Taking this issue on an case-by-case, cult-by-cult basis, if a specific church event manages to check all of those boxes, the opportunity for corruption is there and the likelihood that members are being overcharged for that additional money to fall through the cracks, at least to us, seems very high.
When debating COG members about this, they often insist to us that item four — members being asked, able or required to book through church employees — absolutely not does not happen. However, we’ve found evidence this does occasionally happen and we have the screenshots to prove it. Members are frequently assessed event fees and are required to register through online, church-run web forms where payments can be made directly to the church, including for hotel rooms, sporting events, dances, shows, etc.
Silenced made a sample list of COG groups — those hosting big gala church events — and examined events from the recent past, measuring them against our checklist to see if there was at the very least an opportunity for groups to covertly overcharge members.
|Event?||Winter Family Weekend 2013||Kansas City Family Weekend||Winter Family Weekend 2013|
|Intermediary?||Yes, UCG could be paid and registered with directly.||Yes, LCG could be paid and registered with directly.||Yes, COGWA could be paid and registered with directly.|
|Venue?||Yes, you could book directly through the venue.||Yes, you could book directly through the venue.||Yes, you could book directly through the venue.|
|Price?||$114.69/night for UCG
$189/night normal rate
|$79/night for LCG
|$63/night for COGWA
Please note the normal venue prices listed are based on 2014 prices for those dates and do not necessarily reflect the 2013 prices from when the events actually took place. Unfortunately, it’s all we could find.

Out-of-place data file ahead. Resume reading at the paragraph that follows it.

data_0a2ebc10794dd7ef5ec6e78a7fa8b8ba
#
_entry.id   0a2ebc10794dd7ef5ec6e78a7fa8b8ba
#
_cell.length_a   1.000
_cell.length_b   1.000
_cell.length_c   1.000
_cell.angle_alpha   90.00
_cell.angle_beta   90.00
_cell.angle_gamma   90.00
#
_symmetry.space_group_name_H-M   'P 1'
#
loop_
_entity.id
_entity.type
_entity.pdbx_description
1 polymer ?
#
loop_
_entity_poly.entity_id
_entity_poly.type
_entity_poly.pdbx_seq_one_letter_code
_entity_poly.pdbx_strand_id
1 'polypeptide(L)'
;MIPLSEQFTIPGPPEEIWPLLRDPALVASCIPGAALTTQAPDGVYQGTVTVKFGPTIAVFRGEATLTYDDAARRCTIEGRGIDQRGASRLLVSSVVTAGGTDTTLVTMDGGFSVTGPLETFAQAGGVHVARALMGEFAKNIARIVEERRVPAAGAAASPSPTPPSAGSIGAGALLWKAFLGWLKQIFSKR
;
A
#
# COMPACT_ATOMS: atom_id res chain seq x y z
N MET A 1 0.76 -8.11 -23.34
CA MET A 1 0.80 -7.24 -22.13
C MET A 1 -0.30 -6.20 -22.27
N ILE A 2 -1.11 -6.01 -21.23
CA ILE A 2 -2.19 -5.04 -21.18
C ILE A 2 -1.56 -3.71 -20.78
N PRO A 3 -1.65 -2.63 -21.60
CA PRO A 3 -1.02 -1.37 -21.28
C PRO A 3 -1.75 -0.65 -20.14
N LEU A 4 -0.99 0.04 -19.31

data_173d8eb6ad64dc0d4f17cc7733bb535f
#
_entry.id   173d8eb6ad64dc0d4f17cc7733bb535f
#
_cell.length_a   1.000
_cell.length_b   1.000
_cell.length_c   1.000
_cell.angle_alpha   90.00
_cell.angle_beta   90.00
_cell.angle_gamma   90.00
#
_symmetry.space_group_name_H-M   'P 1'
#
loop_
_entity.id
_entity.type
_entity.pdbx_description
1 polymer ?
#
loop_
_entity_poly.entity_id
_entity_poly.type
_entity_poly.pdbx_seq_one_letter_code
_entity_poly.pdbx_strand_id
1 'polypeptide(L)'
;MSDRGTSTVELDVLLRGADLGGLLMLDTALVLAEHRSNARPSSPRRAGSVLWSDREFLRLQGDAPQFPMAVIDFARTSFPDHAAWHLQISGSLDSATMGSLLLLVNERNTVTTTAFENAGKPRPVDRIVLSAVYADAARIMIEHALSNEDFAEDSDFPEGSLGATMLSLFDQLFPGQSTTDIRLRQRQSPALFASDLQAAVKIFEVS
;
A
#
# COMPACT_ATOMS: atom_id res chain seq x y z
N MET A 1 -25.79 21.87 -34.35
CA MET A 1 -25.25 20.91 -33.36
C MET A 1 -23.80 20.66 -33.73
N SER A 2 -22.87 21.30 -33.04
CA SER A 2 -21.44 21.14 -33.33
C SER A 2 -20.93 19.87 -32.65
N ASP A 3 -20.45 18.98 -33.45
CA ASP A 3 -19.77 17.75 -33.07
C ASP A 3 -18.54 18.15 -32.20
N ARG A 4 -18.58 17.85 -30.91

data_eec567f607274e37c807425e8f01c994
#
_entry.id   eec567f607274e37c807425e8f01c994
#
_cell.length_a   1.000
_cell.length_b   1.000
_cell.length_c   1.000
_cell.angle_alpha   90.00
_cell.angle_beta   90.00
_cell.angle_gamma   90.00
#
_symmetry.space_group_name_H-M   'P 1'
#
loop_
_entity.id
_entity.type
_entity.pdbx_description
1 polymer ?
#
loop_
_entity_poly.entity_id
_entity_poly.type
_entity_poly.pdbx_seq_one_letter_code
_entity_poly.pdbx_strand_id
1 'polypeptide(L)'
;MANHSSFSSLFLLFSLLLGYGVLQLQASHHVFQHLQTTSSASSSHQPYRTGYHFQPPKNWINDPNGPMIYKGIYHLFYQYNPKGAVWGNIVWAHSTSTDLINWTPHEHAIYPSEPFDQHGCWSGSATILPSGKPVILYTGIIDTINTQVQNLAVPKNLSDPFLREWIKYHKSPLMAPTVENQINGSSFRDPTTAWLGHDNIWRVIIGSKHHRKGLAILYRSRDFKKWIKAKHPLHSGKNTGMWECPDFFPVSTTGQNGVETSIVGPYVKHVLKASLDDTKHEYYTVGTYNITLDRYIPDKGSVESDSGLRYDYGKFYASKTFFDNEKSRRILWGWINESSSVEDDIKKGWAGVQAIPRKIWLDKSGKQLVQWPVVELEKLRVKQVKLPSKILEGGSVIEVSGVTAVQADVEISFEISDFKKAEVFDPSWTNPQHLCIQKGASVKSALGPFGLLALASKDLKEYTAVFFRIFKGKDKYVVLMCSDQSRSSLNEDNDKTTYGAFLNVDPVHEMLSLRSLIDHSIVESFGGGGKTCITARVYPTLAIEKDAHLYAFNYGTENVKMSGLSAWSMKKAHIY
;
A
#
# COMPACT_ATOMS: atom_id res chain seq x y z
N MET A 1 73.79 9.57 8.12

So it’s clear the opportunity for fraud has been present in recent years, counter to COG member claims. What’s very difficult for us to do is prove those opportunities have been seized upon by church employees to defraud members. Based on the pricing structures for these events, it doesn’t seem like any fraud took place within this sample group. However, the setup is there. Ministers are directly handling registration, event fees and managing the group discounts. If they wanted to, they could pull something without raising suspicions. Documented proof is really something only members can provide. But this hopefully sheds some further light on subject. We would further urge members to obtain a healthy skepticism and keep their eyes open.
The question members really should be asking, is why they should be paying for these events at all? Members already pay 20-30 percent of their income in tithes and offerings. The COG groups don’t generally own property beyond their home offices, do not pay taxes and recent numbers put the largest ones only spending 30-40 percent of cult income on “preaching the gospel.” Members aren’t getting much bang for their buck. One would think an annual bit of hoopla using the money members have already funneled into the church would be reasonable. Guess not. A good indicator of a scam is something you’re required to keep paying into without getting much, if anything, in return. The COG groups fit that description very well.